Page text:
The result is a meeting between me and Louis Moe, a meeting spanning over a hundred years and several generations. The book blurb points to an affinity with Louis Moe, in my approach to apocalyptic themes, though with the iconography and cultural references of my own generation. I think, however, it is too easy to pinpoint an apparent connection with Moe, but I think the affinity is there. The audience is better served with unravelling the connections on their own.
I hope neither show nor book is biased or exaggerated, and thus drained of reflective, metaphorical space.
Can you describe your process, from idea to realization?
I’ve given a lot of thought to collage recently and have been working on dissonant images which can’t be united into a single narrative. I believe in a state of flux between concepts and form of expression. Art is about not establishing a mutual hierarchy between them. It is also about permitting myself to take liberties, to open up for imaginative and aesthetic paths, and not confine myself to a given formula with fixed rules.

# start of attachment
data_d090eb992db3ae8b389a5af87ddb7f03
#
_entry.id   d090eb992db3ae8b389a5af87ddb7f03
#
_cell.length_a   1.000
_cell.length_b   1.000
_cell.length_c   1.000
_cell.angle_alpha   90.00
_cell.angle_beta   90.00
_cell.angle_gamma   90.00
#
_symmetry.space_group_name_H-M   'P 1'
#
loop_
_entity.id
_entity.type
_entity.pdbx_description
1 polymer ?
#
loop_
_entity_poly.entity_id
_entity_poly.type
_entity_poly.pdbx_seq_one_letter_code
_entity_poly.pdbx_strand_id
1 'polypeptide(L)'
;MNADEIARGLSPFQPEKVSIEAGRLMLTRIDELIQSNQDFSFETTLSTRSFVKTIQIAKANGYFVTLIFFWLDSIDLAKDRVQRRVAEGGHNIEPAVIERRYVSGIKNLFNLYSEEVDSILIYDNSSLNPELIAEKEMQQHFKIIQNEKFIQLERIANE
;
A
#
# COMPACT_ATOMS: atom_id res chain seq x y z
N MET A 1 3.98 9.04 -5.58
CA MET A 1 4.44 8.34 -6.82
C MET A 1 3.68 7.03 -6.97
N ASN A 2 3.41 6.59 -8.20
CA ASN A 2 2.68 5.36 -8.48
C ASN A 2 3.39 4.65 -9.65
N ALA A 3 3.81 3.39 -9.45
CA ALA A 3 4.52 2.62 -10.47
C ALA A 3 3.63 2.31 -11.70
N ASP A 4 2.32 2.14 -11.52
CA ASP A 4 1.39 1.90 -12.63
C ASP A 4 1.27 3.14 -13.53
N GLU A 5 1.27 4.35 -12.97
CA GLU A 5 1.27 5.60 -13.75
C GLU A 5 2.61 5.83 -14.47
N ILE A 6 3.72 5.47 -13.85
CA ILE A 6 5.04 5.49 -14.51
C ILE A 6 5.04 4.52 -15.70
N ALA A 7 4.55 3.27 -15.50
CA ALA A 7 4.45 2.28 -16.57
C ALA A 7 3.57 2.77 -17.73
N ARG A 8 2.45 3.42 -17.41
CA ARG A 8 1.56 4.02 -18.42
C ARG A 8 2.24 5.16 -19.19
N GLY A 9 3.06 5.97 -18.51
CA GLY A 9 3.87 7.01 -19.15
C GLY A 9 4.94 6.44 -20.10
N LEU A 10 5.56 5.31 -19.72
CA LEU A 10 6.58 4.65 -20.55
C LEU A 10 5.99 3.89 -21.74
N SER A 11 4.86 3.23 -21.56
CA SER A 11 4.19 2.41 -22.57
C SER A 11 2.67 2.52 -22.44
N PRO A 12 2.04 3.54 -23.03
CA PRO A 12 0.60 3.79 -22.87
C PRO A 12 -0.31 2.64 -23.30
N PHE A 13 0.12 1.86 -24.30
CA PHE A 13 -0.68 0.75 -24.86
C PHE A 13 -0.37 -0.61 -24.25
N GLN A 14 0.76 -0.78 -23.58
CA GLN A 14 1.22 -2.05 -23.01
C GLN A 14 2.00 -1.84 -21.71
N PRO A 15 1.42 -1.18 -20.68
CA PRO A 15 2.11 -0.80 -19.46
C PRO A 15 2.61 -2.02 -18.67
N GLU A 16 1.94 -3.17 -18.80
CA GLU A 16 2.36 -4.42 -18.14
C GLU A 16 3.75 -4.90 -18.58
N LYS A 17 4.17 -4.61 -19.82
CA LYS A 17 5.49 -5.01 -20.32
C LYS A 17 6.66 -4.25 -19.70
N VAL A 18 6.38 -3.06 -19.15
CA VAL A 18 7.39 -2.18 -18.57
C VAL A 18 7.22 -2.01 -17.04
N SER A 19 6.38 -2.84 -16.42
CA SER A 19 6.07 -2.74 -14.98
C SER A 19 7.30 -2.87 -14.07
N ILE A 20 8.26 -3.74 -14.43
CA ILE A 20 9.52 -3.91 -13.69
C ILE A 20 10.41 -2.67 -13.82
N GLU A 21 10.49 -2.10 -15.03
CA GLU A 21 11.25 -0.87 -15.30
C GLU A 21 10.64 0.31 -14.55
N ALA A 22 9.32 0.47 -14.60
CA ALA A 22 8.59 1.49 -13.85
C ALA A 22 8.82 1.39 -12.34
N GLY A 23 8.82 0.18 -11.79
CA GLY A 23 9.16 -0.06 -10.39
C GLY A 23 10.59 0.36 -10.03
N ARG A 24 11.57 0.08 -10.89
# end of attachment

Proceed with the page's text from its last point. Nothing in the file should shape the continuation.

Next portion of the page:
In contrast to cut-and-paste production, I regard drawing as a medium that creates more time, more attention. It is a medium that fixes attention and establishes a sense of calm and concentration on the edge of restlessness; it is a kind of strong or heartfelt postproduction. I’ve become more concerned about the process of acquisition. It’s a question of the material, of experiencing and not just appropriating an element as part of the context of an image or piece of work.
What are your main influences when creating a work of art?
I’m rather eclectic and find my motifs here and there. They can be fragments assembled from many places, almost like a collage. My studio is full of books and I’m also a fan of the digital flow of images online. The drawing may function as an immersive medium of translation and framing for these fragmented collage reflections. The slow immersion in the medium can mature the fragments into a coherent experience.
Can you name an artist, piece of art, music or exhibition that has inspired you?